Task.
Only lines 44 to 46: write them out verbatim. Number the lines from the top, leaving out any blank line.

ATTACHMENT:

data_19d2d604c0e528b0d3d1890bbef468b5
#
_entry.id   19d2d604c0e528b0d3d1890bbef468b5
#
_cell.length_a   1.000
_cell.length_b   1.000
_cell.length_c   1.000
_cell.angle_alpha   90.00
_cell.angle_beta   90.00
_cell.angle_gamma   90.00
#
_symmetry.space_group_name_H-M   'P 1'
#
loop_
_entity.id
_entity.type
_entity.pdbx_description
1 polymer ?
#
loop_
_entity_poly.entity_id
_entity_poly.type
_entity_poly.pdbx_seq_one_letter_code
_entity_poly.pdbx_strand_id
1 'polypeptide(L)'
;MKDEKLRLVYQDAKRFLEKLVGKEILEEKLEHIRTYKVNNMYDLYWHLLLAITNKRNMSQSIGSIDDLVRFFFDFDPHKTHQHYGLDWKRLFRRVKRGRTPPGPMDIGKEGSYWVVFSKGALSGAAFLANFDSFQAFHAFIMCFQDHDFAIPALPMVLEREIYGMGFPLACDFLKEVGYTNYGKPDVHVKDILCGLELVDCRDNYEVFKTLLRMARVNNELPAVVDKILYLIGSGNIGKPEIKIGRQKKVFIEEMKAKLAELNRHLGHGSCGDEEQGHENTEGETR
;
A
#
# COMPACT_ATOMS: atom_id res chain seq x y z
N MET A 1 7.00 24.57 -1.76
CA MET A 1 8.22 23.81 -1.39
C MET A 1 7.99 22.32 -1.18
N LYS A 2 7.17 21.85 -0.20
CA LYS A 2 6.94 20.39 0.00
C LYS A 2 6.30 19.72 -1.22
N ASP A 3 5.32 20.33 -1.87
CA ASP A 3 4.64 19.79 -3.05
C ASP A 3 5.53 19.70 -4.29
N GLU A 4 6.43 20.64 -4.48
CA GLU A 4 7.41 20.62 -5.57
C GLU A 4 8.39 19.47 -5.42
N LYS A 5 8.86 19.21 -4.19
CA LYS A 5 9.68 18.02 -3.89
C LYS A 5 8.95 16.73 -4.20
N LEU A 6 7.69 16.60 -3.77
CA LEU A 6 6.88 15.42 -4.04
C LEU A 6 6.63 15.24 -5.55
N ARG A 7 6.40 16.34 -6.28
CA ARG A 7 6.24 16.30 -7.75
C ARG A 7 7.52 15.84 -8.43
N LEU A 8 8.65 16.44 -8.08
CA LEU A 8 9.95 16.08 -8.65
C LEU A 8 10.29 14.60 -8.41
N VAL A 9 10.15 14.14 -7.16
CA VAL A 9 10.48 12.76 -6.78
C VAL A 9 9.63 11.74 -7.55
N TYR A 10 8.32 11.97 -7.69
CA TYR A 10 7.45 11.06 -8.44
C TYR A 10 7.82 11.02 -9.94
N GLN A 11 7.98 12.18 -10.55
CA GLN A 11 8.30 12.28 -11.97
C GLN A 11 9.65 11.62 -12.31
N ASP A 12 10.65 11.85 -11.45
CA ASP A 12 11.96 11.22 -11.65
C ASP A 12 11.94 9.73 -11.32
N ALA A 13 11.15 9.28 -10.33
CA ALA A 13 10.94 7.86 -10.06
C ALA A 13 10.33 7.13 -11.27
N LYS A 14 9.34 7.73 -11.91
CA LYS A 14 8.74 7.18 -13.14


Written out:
CA LYS A 5 9.68 18.02 -3.89
C LYS A 5 8.95 16.73 -4.20
N LEU A 6 7.69 16.60 -3.77